Which is Better?
Many people still do not know the result of the age-old argument of buying a house versus renting. Overall, it depends on the person’s financial goals. Buying a house is more beneficial in the long-term while renting is easier in the short-term.
Benefits of Buying a House
When people buy houses, it is generally assumed that they will live there for at least a few years. During those years, they hope that their investment will grow as the house accumulates. The homeowner can make improvements to the house to increase the value. Some costs, such as the mortgage interest, can be claimed on federal taxes for a tax deduction.
As well, owning a house gives people a sense of stability and a greater feeling of community, knowing that they will be settled there for a long time to come.
Downsides of Buying a House
If someone’s circumstances were to change unexpectedly, and they had to quickly sell their home, they might lose money. If the house had depreciated in value, there is no recouping the money that was put into it, or the additional buying cost.
As well, people may not be able to sell their homes, depending on the current real estate market conditions.
Homeowners also get saddled with many additional costs, such as property taxes, maintenance, and home insurance. Even though the mortgage interest can be deducted, it can be very expensive. The mortgage payments for the first few years are mostly comprised of interest, which means that the principal payment is not decreasing by very much. This can come as a surprise to some when they try to sell and realize that they have not paid off as much as they think they have.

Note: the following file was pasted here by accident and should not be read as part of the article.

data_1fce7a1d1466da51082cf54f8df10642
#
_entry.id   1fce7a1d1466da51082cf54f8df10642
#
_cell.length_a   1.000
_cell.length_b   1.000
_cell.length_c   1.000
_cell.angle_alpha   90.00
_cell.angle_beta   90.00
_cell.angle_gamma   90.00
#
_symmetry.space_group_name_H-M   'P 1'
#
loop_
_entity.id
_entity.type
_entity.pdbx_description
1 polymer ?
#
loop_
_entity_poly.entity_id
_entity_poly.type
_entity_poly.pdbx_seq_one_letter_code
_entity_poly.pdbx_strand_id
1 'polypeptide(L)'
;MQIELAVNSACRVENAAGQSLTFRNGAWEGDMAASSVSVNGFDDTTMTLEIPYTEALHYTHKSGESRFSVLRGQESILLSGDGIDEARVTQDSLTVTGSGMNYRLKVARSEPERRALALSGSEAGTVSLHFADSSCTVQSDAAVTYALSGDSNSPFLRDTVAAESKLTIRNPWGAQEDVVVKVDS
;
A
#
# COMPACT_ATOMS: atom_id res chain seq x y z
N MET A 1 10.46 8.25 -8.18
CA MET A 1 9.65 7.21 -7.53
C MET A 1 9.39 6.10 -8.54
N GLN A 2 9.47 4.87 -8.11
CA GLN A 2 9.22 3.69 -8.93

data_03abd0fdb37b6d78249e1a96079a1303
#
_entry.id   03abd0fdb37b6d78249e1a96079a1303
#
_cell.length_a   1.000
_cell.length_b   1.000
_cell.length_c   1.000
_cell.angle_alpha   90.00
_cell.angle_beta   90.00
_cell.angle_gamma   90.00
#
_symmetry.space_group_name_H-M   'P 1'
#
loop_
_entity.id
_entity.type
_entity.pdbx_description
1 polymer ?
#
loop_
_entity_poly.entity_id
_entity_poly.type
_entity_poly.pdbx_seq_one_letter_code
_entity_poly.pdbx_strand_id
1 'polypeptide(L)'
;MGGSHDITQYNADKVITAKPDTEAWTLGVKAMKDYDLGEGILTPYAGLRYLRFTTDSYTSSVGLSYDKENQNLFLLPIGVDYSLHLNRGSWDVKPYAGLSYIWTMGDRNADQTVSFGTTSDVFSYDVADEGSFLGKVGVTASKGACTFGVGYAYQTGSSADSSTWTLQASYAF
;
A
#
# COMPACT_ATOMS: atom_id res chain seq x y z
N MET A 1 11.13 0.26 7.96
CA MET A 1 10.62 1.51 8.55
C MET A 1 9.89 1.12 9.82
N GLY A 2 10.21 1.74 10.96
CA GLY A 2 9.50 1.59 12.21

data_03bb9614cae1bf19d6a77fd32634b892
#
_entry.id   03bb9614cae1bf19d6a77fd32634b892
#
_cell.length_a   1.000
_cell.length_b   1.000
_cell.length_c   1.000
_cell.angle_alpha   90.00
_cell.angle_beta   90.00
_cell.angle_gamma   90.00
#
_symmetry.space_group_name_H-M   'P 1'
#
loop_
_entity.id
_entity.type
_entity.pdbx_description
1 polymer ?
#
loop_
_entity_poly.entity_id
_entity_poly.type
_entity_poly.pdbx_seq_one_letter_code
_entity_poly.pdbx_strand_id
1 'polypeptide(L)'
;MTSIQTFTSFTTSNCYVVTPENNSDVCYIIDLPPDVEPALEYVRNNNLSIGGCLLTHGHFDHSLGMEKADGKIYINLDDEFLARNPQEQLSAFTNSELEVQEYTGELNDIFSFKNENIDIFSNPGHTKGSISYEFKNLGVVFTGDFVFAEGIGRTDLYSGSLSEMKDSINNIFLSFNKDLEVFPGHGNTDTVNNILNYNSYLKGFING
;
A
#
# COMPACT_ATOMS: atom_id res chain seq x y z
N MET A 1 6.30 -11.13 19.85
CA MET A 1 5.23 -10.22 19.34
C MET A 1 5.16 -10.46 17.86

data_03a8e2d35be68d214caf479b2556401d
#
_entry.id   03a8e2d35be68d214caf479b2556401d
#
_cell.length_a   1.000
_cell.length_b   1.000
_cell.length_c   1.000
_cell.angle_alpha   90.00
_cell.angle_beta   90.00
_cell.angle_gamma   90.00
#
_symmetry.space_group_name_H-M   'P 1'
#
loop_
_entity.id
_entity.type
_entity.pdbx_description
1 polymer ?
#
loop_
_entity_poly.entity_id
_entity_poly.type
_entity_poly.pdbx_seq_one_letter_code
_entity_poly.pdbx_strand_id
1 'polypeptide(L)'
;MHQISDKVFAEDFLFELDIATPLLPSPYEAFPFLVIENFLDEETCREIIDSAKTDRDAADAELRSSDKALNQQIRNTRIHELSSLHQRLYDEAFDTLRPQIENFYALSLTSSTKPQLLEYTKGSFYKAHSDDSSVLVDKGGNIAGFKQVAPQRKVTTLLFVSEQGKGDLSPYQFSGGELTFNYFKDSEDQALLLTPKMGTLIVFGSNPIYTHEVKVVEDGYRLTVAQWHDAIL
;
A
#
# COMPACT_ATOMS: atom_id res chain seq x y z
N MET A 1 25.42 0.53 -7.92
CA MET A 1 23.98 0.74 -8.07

Benefits of Renting
Renting is an option that might appeal to people who enjoy moving around. Every time a lease is up, a tenant can simply pack up and move onto the next spot that they fancy.
Most tenants do not need to deal with any maintenance or fixes on the property, as they simply call their landlords to come and sort it out.
In addition to this, renting costs tend to be more predictable than a homeowner’s costs. This makes things easier to budget and plan towards financial goals.
Downsides of Renting
The major downside of renting is that you are not building equity of your own. Your monthly rent is going towards paying somebody else’s mortgage.
In addition, every time that your lease comes up for renewal, the landlord may raise it. This is assuming that it is not in a rent-controlled area. Similarly, to this, a landlord has the right to evict you whenever the lease is up for renewal. This might happen if they want to sell the property, or if they want to demolish the house to build someone else.
Also, while it is true that the landlord will cover the fixes and maintenance, there is no guarantee of when this might happen, or if it will be repaired in a satisfying manner to you.